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Financial literacy: What’s your grade?

More people are giving themselves higher marks for being money-savvy, but survey indicates many still need help.

By Karen Datko Apr 19, 2010 2:54PM

In the weeks preceding Financial Literacy Month, the fourth annual Consumer Financial Literacy Survey asked people to grade themselves. Are they getting smarter about money?


“In 2009, 41% graded themselves as C, D or F, with only 34% falling into that category in 2010,” says the National Foundation for Credit Counseling, which sponsored the survey.


The survey showed that people have gotten a bit more money-savvy in the last few years, but the results were a mixed bag. Considering that April is Financial Literacy Month, isn’t now a good time to take stock of yourself? Ask yourself these questions:


Do you budget? According to the survey results, 43% of respondents keep track of their overall spending, up from 39% in 2007. However, 56% don’t budget, and 5% don’t know how much they spend on food, housing, and entertainment and are generally clueless about where their money goes each month.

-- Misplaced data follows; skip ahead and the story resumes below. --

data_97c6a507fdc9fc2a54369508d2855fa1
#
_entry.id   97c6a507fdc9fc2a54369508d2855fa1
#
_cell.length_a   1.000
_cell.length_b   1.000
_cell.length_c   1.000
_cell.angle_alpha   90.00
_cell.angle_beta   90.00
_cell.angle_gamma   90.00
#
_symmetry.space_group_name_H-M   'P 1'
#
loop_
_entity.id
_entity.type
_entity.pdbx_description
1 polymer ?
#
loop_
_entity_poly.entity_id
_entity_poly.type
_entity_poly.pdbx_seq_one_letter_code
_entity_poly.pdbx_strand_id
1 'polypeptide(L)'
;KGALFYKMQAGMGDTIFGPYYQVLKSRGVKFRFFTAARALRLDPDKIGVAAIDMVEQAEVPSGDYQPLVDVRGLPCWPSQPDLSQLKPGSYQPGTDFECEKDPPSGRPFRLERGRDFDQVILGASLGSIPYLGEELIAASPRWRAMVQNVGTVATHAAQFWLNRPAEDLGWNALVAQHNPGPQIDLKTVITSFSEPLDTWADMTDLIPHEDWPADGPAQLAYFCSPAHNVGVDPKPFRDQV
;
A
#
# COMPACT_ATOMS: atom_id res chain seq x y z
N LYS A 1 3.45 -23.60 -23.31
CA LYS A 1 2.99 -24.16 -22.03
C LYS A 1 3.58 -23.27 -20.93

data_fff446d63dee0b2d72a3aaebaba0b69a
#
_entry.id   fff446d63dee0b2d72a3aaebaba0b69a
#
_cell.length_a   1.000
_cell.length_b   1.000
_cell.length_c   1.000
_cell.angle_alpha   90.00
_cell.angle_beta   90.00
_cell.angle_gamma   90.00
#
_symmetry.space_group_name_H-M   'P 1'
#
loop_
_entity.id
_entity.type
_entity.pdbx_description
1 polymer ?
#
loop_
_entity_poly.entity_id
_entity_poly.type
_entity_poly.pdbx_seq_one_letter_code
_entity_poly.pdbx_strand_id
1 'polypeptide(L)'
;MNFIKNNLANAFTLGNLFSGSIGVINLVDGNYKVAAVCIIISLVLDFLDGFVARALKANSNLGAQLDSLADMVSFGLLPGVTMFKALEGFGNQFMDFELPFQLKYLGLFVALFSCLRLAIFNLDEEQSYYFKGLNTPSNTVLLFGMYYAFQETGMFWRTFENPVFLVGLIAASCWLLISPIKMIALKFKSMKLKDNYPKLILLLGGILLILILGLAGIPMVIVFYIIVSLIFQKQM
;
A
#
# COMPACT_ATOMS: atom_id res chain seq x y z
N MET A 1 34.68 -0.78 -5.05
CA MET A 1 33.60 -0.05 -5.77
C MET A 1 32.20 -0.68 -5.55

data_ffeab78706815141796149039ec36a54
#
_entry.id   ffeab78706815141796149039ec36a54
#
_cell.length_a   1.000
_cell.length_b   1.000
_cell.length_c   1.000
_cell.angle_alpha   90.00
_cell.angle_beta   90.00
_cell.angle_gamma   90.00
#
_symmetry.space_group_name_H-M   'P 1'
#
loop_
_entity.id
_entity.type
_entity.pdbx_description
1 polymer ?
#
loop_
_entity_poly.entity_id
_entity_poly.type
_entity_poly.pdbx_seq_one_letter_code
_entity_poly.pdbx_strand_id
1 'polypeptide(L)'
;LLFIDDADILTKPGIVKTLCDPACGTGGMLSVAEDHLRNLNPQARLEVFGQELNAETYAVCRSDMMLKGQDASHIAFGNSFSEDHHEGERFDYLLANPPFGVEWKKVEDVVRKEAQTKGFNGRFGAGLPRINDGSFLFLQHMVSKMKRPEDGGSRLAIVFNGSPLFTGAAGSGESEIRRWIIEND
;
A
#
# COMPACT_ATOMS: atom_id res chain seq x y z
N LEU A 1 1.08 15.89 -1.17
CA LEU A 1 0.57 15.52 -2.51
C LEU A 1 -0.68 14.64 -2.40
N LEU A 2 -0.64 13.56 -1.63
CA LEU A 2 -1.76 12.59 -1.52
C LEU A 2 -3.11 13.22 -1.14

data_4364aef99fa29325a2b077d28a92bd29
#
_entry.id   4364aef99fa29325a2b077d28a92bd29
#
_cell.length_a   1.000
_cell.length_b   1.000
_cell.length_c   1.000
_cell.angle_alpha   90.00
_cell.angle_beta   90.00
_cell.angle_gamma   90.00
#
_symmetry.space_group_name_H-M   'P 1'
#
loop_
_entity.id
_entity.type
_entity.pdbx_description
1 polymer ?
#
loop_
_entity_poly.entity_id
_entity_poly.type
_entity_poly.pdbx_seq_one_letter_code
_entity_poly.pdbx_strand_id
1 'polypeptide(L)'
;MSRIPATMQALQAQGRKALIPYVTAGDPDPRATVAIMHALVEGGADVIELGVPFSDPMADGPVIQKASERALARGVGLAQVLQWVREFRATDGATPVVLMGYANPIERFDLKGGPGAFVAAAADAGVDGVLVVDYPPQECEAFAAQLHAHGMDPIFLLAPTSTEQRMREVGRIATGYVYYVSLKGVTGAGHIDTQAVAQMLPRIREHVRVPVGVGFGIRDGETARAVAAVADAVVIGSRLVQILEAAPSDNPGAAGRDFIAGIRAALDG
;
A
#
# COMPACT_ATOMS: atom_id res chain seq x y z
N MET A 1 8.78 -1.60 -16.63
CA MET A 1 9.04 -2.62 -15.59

Do you have nonretirement savings? You know -- money that would come in handy if you were laid off or stuck in Europe by a cloud of volcanic ash. NFCC said 67% have savings readily available, up from 63% on 2007. However, 30% have no savings, and that number jumps to 39% for Gen Y adults. Only 24% of respondents said they’re saving more now because of the recession.


Do you pay all your bills on time? A total of 28% -- that’s 64 million people -- confessed that they don’t.


Among other findings:

  • 67% pay for most purchases with debit cards or cash, but 41% have credit card debt, and 5% carry a balance of at least $10,000 from month to month.
  • 65% haven’t ordered a free credit report in the last 12 months, and 31% don’t know their credit score, which means a surprising number do. Do you know yours?

Here’s another statistic that was less of a surprise: A third of the people who have a mortgage “say that the terms of their mortgage somehow turned out to be different than they expected.” Guess they didn’t read the fine print.

Also, “80% of adults feel there are situations where it is acceptable to default on a mortgage, and two of the top three most justifiable circumstances place the blame on the lender.”

You can find links to the entire survey report at this Web page.


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